I was thinking of a way to represent a function as a union of cartesian products.

For example with A = {1,3} and B = { 2,5,6,7} the function f from A to B such that :

                         f = { (1,2>, <3,5>} 

could be represented, as the union of

  • the cartesian product : {1} cross {2}

and of

  • the cartesian product : {3} cross {5}.

For f = { <1,2> } U { <3,5> }.

But in order the sets {1} , {3} on the one hand and the sets {2} , {5} to be available, I think I would need the set of all singletons of A , and of B.

Do these sets of singletons have a name?

Is it even true in general that for every set S there exists a set of singletons having each one as element a different element of S.

I mean, is this true even if S is infinite?

  • 2
    $\begingroup$ Basically, you are searching for a function $f(x)= \{ x \}$, for every $x \in A$. $\endgroup$ – Mauro ALLEGRANZA May 27 '19 at 13:37
  • 1
    $\begingroup$ Thus, $f = \{ (x , \{ x \} ) \mid x \in A \} \subseteq A \times \mathcal P(A)$. $\endgroup$ – Mauro ALLEGRANZA May 27 '19 at 13:38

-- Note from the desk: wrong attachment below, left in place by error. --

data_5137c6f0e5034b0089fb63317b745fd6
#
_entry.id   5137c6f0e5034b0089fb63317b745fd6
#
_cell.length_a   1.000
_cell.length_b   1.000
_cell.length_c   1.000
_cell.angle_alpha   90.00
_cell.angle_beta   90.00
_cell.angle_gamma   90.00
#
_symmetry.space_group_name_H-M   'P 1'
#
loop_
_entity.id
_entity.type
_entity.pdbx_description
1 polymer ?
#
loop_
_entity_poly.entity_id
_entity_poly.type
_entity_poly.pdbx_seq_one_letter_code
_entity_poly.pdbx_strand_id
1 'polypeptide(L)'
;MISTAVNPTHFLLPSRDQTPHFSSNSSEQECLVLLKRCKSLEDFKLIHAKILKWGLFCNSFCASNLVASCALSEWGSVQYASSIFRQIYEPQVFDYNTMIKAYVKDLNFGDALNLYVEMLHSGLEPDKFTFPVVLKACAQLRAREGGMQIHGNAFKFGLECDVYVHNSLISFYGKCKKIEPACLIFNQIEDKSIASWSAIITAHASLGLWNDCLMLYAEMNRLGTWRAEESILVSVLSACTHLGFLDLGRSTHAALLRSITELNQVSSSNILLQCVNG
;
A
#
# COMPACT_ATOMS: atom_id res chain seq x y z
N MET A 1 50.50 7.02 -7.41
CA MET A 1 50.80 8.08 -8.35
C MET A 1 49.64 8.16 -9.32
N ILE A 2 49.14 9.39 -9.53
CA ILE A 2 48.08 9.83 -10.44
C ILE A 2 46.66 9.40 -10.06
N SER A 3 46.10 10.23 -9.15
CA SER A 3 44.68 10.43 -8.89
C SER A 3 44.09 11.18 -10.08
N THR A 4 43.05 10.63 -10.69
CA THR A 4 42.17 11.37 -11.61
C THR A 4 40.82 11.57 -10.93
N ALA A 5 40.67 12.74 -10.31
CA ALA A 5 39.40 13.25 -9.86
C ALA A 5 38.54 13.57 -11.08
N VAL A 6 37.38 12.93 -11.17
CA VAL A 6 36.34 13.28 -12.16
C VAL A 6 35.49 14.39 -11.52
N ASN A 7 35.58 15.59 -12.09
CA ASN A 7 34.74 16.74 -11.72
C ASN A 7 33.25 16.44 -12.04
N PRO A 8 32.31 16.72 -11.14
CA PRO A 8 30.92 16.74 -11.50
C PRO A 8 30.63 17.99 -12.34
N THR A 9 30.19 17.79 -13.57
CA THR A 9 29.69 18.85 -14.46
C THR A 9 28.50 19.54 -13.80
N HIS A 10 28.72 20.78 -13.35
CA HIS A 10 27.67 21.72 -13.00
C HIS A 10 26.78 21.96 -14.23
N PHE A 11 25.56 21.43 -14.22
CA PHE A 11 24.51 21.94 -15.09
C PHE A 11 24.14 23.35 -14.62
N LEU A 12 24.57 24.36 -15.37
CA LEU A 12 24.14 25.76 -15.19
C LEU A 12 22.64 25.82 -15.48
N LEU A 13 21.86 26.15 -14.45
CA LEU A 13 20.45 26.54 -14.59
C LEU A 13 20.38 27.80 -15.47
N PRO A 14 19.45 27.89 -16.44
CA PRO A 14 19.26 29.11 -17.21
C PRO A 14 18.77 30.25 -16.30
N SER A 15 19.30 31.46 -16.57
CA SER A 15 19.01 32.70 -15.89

• $\begingroup$ The name ... I do not know. $\endgroup$ – Mauro ALLEGRANZA May 27 '19 at 13:39
  • $\begingroup$ @MauroAllegranza. Thanks, this is the function I was looking for. $\endgroup$ – user654868 May 27 '19 at 14:15

Usually a function is thought of as a subset of the Cartesian product of the domain and the codomain with a particular property: $f:A\rightarrow B$ is a function when $f\subseteq A\times B$ and $\forall a\in A$, $\exists!b\in B$ such that $(a,b)\in f$. In your example, $f=\{(1,2),(3,5)\}$.

Now, if you are asking how exactly ordered pairs can be constructed from sets, the simplest way is having $(a,b):=\{a,\{a,b\}\}$. From this, because sets cannot contain themself, we can determine the order of $(a,b)$ by saying the first element in the ordered pair $(a,b)$ is the (unique) $x$ satisfying $x\in(a,b)$ and $\exists y\in(a,b)$ such that $x\in y$. Note that $a$ satisfies this, but for example $b$ fails at the first property, and $\{a,b\}$ fails at the second property.

Then finally, getting to your question, we can construct sets like the set of all singleton subsets, because we are able to construct the power set. For a set $X$, the set you wanted to know is just $\{x\in\mathcal P(X):\vert x\vert=1\}$. If $\vert x\vert=1$ is too high level an operation, we could write instead $\exists!y\in x$. In ZF we can construct the power set of any set, including infinite sets, so the answer to your question is yes, we can always construct such a set.


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